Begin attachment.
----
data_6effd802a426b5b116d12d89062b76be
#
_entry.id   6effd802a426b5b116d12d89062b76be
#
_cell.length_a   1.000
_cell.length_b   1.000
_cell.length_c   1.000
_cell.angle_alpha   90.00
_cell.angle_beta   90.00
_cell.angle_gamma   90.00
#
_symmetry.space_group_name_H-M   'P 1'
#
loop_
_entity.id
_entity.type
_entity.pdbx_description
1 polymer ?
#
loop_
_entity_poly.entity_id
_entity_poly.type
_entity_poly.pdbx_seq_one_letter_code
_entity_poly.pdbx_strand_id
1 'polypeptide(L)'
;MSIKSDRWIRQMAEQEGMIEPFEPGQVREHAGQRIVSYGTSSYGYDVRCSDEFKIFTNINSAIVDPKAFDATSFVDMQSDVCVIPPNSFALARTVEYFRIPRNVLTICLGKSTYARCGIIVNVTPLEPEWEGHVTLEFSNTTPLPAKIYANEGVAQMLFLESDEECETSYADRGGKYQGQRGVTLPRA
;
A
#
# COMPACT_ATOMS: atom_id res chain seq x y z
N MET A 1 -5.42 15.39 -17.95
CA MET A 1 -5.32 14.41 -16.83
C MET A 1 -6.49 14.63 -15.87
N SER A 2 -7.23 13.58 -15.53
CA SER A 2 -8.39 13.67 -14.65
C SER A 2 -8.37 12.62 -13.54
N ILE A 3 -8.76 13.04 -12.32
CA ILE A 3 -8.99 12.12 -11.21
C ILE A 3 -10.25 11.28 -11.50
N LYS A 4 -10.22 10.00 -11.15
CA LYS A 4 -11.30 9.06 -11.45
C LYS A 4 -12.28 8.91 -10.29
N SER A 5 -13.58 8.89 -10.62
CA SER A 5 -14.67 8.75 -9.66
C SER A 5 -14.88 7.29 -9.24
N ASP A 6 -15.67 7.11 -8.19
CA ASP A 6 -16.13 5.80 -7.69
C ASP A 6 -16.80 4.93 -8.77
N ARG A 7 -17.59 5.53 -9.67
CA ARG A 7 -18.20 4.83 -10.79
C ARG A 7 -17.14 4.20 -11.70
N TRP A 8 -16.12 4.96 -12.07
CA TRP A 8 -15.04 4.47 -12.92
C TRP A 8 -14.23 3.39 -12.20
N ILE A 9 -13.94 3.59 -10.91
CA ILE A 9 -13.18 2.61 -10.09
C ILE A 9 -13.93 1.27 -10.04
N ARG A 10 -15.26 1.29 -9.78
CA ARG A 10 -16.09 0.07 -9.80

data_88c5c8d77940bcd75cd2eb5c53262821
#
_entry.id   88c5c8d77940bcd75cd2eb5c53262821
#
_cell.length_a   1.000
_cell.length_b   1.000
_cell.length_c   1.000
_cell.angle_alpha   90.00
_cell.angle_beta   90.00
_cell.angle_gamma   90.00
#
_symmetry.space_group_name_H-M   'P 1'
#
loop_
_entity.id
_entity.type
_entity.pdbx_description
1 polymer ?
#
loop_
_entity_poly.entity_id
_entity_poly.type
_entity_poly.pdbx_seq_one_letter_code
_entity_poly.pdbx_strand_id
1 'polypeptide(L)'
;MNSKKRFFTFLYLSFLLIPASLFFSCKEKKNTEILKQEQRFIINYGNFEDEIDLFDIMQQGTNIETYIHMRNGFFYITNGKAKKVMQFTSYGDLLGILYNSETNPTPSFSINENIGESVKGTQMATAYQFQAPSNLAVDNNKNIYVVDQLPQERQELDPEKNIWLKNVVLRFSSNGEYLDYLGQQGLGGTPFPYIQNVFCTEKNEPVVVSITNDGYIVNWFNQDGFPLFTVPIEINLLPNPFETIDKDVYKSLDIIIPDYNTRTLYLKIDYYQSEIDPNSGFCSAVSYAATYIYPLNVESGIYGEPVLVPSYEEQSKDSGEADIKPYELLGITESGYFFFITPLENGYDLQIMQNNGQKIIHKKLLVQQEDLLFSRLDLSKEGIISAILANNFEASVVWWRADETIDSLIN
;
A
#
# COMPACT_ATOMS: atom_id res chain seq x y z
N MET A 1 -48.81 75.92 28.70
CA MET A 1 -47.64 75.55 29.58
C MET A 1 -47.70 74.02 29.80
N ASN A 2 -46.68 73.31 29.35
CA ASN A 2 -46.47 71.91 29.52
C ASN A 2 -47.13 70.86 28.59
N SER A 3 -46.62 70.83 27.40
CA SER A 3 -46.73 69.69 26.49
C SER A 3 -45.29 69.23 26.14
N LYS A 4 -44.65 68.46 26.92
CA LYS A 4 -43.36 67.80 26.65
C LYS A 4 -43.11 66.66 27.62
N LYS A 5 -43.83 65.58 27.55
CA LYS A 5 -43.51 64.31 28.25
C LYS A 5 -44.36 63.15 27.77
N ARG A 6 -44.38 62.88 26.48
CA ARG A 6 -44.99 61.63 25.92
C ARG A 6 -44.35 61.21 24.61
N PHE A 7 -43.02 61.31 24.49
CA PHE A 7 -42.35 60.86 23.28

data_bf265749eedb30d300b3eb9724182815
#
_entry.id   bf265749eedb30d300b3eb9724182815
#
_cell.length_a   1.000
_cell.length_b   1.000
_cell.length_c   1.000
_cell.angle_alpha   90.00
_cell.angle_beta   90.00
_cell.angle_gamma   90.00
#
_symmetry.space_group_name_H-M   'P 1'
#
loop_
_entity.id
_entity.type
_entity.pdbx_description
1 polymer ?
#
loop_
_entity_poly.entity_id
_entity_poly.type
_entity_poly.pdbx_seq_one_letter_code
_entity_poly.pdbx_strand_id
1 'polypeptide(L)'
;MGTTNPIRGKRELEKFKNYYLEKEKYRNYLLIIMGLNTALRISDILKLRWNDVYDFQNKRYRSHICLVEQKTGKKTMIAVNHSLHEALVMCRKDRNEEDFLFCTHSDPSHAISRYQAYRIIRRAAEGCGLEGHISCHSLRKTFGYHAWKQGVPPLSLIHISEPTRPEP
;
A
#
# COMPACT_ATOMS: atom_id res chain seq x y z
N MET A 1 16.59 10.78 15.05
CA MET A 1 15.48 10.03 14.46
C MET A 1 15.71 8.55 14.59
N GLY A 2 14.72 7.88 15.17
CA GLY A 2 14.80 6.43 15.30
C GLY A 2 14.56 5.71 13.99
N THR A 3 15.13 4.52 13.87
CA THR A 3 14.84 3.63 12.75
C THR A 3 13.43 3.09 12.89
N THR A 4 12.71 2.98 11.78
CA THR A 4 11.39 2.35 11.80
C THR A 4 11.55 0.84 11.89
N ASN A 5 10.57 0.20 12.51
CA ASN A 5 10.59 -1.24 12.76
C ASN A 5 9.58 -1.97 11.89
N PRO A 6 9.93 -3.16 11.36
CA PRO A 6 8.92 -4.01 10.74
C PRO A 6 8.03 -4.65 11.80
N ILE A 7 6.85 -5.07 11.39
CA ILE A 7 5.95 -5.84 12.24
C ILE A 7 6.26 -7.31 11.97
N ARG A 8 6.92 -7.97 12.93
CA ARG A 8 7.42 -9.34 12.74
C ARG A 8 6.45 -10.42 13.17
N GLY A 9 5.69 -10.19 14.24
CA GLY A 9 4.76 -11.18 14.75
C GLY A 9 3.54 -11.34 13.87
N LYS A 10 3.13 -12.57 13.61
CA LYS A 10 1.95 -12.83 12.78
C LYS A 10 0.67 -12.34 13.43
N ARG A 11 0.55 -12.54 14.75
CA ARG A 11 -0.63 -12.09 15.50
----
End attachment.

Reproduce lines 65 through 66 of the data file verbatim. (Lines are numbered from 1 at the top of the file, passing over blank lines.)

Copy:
_cell.length_b   1.000
_cell.length_c   1.000